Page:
There are several qualities that have been proven to help the counseling relationship. Genuineness, or the counselor's ability to be authentic and real, helps clients feel comfortable and willing to be themselves. Acceptance, or the ability to approach clients in a non-judgmental posture, helps clients trust that the counselor isn't trying to pass off their own moral judgments onto them. Counselors should also express positive regard to their clients, meaning they respect the clients' ability to make their own decisions and welcome their feedback during the counseling process. Lastly, counselors should be experts in expressing empathy. Empathy is not feeling sorry for others, but it is genuinely trying to understand the feelings of others and putting themselves in the other's shoes.
Two different clients could have a vastly different impression and experience with the same counselor who has these qualities. This is why it is important to not only know what qualities make a good counseling relationship and a good counselor, but to also find a counselor that you feel comfortable with and enjoy being around. By taking these steps and finding a counselor you like you greatly increase the likelihood of having a positive counseling experience.
As I was sitting with my last therapy client on a long Monday, we discussed the benefit of setting boundaries within her relationships. It was during this conversation I realized that I have this conversation with almost every single client at some point in their treatment and often find myself saying the word “boundaries” around 20 times per day. It’s because of this fact: people are not going to treat you any differently until you decide to do something different.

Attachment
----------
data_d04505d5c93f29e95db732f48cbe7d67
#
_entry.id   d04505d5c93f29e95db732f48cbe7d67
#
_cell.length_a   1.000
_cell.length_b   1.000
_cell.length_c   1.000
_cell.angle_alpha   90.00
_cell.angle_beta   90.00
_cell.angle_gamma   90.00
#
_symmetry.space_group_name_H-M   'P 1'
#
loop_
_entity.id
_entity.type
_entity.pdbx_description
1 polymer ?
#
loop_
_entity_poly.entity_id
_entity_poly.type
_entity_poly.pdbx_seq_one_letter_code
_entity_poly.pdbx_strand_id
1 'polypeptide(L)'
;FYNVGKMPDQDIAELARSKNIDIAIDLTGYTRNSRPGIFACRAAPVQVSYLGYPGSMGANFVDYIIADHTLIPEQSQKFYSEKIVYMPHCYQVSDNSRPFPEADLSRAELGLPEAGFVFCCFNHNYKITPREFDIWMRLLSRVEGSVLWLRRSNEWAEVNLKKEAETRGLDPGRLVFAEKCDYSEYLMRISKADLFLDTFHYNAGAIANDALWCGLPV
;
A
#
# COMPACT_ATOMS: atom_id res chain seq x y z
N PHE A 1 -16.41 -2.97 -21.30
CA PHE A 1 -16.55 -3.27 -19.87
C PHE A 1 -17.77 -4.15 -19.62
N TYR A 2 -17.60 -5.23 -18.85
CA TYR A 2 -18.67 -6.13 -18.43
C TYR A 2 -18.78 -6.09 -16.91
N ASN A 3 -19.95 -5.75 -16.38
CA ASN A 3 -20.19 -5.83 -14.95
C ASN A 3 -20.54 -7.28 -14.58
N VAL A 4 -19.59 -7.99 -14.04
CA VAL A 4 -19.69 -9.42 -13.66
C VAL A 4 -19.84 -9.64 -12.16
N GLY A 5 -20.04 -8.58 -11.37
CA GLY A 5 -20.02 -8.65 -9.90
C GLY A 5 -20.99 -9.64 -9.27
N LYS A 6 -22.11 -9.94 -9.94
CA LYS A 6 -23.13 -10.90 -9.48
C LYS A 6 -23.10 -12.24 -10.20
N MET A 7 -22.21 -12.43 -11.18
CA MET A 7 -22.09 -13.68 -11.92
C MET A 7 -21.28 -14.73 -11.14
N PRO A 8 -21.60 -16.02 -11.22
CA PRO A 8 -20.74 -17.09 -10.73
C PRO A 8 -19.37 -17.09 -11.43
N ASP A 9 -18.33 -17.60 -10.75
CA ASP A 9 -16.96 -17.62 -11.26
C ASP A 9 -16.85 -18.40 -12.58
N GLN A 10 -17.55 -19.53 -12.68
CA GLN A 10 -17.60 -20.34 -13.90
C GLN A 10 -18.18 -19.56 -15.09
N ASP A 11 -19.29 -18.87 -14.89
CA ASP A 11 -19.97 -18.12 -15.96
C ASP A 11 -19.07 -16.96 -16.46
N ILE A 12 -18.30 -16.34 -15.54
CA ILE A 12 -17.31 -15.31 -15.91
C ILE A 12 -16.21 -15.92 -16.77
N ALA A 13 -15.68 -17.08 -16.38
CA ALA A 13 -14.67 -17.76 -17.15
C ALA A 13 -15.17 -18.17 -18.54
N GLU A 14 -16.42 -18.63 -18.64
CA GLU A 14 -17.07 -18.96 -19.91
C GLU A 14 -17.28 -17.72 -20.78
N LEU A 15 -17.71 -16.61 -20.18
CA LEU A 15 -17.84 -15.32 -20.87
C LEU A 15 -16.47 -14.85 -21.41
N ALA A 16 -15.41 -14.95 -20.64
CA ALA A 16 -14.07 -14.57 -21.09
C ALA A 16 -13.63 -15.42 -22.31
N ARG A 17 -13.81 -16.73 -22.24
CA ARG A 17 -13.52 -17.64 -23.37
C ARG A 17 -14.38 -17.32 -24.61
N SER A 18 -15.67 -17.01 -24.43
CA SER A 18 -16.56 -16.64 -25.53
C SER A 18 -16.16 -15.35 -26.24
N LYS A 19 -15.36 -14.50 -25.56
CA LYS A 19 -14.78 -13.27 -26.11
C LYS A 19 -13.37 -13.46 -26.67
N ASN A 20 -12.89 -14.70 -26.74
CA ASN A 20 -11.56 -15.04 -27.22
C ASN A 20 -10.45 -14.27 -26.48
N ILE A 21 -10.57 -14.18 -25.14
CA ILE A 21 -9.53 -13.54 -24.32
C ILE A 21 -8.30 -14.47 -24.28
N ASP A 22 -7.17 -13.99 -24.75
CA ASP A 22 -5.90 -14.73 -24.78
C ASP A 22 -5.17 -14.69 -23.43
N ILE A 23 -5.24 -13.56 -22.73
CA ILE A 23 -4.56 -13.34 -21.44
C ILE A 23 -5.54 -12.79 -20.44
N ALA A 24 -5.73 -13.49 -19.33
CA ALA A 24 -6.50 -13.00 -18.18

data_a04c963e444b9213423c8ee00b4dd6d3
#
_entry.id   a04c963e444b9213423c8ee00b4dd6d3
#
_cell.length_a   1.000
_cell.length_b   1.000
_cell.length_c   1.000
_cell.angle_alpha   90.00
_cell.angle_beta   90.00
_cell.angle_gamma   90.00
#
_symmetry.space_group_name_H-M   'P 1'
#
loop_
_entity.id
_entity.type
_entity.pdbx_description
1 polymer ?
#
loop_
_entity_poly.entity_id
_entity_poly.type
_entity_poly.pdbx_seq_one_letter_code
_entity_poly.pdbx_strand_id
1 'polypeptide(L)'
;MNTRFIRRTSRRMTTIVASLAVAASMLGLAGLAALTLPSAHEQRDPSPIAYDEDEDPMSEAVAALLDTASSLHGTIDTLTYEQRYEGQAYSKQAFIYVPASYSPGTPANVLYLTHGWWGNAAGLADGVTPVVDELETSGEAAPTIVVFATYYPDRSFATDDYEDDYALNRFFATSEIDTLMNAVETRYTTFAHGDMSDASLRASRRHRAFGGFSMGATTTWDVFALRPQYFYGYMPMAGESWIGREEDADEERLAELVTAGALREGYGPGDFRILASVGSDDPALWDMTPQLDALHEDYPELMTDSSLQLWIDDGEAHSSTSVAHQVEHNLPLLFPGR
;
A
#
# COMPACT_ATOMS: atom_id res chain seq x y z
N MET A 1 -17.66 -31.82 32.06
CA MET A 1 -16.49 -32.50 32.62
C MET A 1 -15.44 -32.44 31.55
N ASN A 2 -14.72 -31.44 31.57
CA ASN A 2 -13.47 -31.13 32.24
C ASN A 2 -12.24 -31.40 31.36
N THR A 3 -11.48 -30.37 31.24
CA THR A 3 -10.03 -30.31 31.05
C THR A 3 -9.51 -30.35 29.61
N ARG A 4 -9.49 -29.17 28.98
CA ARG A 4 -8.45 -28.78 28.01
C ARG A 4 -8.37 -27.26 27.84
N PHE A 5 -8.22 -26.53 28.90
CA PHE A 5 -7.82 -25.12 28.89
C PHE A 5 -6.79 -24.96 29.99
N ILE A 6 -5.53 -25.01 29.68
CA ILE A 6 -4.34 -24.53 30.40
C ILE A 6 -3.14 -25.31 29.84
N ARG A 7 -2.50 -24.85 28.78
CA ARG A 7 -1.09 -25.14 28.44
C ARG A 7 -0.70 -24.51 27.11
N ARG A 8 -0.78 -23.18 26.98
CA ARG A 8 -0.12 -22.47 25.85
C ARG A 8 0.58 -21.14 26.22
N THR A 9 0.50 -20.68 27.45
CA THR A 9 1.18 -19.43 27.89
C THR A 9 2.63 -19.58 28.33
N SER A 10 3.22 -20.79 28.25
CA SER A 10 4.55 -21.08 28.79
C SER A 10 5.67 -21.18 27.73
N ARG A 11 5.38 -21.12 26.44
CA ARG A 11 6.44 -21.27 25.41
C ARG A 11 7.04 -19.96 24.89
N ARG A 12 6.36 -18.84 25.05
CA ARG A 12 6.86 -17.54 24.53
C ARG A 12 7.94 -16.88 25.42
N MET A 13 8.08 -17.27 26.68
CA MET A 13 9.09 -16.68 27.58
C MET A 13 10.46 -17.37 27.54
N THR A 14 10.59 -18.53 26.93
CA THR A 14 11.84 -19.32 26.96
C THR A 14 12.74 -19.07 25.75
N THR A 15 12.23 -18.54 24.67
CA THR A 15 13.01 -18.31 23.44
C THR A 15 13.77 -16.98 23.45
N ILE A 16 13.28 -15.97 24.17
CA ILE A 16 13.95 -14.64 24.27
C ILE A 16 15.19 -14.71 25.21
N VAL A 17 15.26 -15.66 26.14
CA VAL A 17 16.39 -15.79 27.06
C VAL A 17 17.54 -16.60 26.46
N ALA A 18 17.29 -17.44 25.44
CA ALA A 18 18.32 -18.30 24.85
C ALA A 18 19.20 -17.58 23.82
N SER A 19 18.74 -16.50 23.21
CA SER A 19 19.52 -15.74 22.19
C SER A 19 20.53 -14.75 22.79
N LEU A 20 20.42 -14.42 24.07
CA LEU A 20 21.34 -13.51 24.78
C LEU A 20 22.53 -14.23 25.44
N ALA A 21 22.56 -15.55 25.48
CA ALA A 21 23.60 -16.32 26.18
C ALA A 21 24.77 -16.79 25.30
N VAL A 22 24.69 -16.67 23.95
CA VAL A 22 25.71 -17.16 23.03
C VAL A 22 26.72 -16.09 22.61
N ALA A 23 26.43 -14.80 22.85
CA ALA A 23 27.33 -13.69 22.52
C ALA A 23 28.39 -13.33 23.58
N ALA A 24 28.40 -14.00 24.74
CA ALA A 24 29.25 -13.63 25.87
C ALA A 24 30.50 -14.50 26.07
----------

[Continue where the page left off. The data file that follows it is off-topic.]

Like many of my clients, I have recently found myself being fueled with anger when someone else’s behavior seems disrespectful or dysfunctional. I noticed old patterns of behaviors that this person had been doing simply because no one said anything or did anything differently to cause a behavior change. Without boundaries, we are enabling the other person’s behavior.
Boundaries look and sound very different depending on the person and the situation. They take many forms. Henry Cloud and Dr. John Townsend described the impact of setting boundaries in their book Boundaries as, “They may feel a hole where you used to plug up their aloneness, their disorganization, or their financial irresponsibility. Whatever it is, they will feel a loss.”
Truth Boundary Bombs:
Benefits of setting boundaries:
There’s no glory in being a martyr -- in saving someone from having to take ownership or do the work. I fell into this trap and sometimes still do in relationships where I’m afraid of making the other person angry. But again, your relationship may improve when you set boundaries simply because your resentment will decrease.
Wouldn’t it be nice if people just knew how you wanted to be treated? If they just automatically knew all the things? Yes, it would; however, I bet someone has set a boundary with you before! We need them. They are important to keep relationships healthy and functioning. And remember: someone else’s temporary emotion is worth long-term relationship preservation.
Millennial Therapist, LSCSW, CPT